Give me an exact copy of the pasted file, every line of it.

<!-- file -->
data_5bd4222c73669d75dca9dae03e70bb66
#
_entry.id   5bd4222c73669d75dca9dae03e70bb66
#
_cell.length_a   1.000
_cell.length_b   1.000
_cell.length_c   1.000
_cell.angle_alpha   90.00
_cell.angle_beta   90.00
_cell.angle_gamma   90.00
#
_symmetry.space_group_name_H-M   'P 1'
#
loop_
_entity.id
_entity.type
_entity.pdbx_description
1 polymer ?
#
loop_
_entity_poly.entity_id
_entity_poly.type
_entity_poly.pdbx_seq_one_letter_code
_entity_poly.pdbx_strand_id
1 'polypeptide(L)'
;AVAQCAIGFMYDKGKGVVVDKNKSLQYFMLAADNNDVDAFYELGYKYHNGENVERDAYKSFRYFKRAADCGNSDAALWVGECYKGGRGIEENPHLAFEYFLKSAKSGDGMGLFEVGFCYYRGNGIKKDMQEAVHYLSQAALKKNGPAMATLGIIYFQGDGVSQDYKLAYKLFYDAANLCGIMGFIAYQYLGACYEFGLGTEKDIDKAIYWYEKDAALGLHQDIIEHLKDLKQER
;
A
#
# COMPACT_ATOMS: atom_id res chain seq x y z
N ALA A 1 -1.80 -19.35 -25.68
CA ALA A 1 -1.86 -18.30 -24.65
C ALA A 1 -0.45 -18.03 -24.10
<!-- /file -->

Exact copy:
data_5bd4222c73669d75dca9dae03e70bb66
#
_entry.id   5bd4222c73669d75dca9dae03e70bb66
#
_cell.length_a   1.000
_cell.length_b   1.000
_cell.length_c   1.000
_cell.angle_alpha   90.00
_cell.angle_beta   90.00
_cell.angle_gamma   90.00
#
_symmetry.space_group_name_H-M   'P 1'
#
loop_
_entity.id
_entity.type
_entity.pdbx_description
1 polymer ?
#
loop_
_entity_poly.entity_id
_entity_poly.type
_entity_poly.pdbx_seq_one_letter_code
_entity_poly.pdbx_strand_id
1 'polypeptide(L)'
;AVAQCAIGFMYDKGKGVVVDKNKSLQYFMLAADNNDVDAFYELGYKYHNGENVERDAYKSFRYFKRAADCGNSDAALWVGECYKGGRGIEENPHLAFEYFLKSAKSGDGMGLFEVGFCYYRGNGIKKDMQEAVHYLSQAALKKNGPAMATLGIIYFQGDGVSQDYKLAYKLFYDAANLCGIMGFIAYQYLGACYEFGLGTEKDIDKAIYWYEKDAALGLHQDIIEHLKDLKQER
;
A
#
# COMPACT_ATOMS: atom_id res chain seq x y z
N ALA A 1 -1.80 -19.35 -25.68
CA ALA A 1 -1.86 -18.30 -24.65
C ALA A 1 -0.45 -18.03 -24.10